Current state of the law: employers beware

For now, Coutinho and Fogelman v IFG, 2021 ONSC 4042 are the governing authorities. In both decisions, the Superior Court found that section 50.1 and the Regulations do not oust an employee’s common law right to claim constructive dismissal.

While the law is by no means certain, employers should be aware that based on these rulings, many temporary layoffs due to COVID-19 could be considered illegal and eligible for wrongful dismissal damages.

The content of this article is intended to provide a general guide on the subject. Specialist advice should be sought regarding your particular situation.

POPULAR ARTICLES ON: Employment and HR Canada

]]>
“Common Law”: the legal battle over black hair and protective hairstyles https://prosecutebushcheney.org/common-law-the-legal-battle-over-black-hair-and-protective-hairstyles/ Thu, 26 May 2022 07:00:00 +0000 https://prosecutebushcheney.org/common-law-the-legal-battle-over-black-hair-and-protective-hairstyles/ Black women facing discrimination for wearing their hair naturally have failed in the courts, underscoring the need for other solutions, says a University of Virginia Law School graduate in the latest episode of ” Common Law”. The ninth episode of the UVA Law Podcast features Doriane Nguenang ’21, now a partner at Baker McKenzie, and […]]]>

Black women facing discrimination for wearing their hair naturally have failed in the courts, underscoring the need for other solutions, says a University of Virginia Law School graduate in the latest episode of ” Common Law”.

The ninth episode of the UVA Law Podcast features Doriane Nguenang ’21, now a partner at Baker McKenzie, and hosts Dean Risa Goluboff and Professor Cathy Hwang.

Nguenang wrote about employment disputes over hair in his student note for the Virginia Law Review, “Black women’s hair and natural hairstyles at work.” As a law student, Nguenang also served as a research assistant for Hwang’s Corporate Law Scholarship.

Nguenang, from Cameroon, said she was surprised by the discrimination some women face in such cases, as she is from a country where black hair and natural hairstyles are the norm.

She and the hosts talk about how some litigation happened; the possibility of an expanded definition of Title VII, which prohibits employment discrimination based on race, color, religion, sex, and national origin; and the CROWN Act – a bill that would protect employees from discrimination based on race. They also talk about the benefits of protective hairstyles that keep ends hidden, like twists, braids, buns, and wigs.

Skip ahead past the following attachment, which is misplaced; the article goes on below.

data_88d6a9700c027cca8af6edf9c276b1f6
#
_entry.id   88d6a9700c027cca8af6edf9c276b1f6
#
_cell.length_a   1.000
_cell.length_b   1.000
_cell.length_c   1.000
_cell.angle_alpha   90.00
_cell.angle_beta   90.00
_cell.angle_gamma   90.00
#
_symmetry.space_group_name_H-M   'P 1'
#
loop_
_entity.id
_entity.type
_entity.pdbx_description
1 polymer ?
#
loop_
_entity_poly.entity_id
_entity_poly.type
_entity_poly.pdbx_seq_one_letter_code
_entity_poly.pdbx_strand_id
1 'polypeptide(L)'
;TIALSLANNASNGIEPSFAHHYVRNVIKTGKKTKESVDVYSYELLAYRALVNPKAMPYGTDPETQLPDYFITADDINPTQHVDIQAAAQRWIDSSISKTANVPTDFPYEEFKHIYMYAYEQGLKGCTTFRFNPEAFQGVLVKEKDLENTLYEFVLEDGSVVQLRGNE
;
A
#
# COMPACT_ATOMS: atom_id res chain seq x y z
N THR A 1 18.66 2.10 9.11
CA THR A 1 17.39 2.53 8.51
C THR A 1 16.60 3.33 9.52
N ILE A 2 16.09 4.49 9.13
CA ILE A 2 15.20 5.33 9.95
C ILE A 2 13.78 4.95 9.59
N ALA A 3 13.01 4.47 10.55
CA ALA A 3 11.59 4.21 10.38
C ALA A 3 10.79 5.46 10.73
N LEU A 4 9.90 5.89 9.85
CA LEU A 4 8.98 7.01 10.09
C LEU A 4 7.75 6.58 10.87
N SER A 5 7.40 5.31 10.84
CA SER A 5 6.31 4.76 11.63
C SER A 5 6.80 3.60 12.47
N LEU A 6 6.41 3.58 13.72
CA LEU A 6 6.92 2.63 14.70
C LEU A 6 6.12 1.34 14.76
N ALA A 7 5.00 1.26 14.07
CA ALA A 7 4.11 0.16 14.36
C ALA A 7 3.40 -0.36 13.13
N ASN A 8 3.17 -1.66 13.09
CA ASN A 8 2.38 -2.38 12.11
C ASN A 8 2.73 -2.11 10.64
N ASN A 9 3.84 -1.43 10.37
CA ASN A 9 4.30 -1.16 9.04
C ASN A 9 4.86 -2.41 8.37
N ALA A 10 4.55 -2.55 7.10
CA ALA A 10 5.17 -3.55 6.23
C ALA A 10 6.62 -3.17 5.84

This season, called “Co-Counsel”, features a rotating set of co-hosts: Hwang, Danielle Citron, John Harrison, and Greg Mitchell. Everyone joins Goluboff to discuss cutting-edge research on legal topics of their choosing.

“Common Law” is available at Apple podcast, embroiderer, Youtube, Spotify and other popular podcast sources. The show is produced by Emily Richardson-Lorente.

Previous seasons have focused on “The Future of Law“, “When Law Changed the World”, and “Law and Fairness”.

You can follow the show on the website CommonLawPodcast.com or Twitter at @CommonLawUVA.

]]>
Man charged with assault and insulting remarks says his common-law wife would drop the charge, but she never showed up in court https://prosecutebushcheney.org/man-charged-with-assault-and-insulting-remarks-says-his-common-law-wife-would-drop-the-charge-but-she-never-showed-up-in-court/ Thu, 26 May 2022 07:00:00 +0000 https://prosecutebushcheney.org/man-charged-with-assault-and-insulting-remarks-says-his-common-law-wife-would-drop-the-charge-but-she-never-showed-up-in-court/ Views : 635 Posted: Thursday, May 26, 2022. 8:21 p.m. CST. By BBN Staff: When Gregory Wellington Johnson showed up in court today charged with common assault and insulting his common-law wife, he was sure she would be in court to drop the charges, but she didn’t is not presented. The 37-year-old Belize […]]]>



Views :
635

Posted: Thursday, May 26, 2022. 8:21 p.m. CST.

By BBN Staff: When Gregory Wellington Johnson showed up in court today charged with common assault and insulting his common-law wife, he was sure she would be in court to drop the charges, but she didn’t is not presented.

The 37-year-old Belize City resident claimed his common-law wife went to the police station four times to drop the charge after he allegedly hit her on the head during a domestic dispute, but the police did not allow her to do so. .

He told the court she was outside waiting to seek no further action, but when her name was called she was not there. Johnson’s arraignment took place and he pleaded guilty to the charges.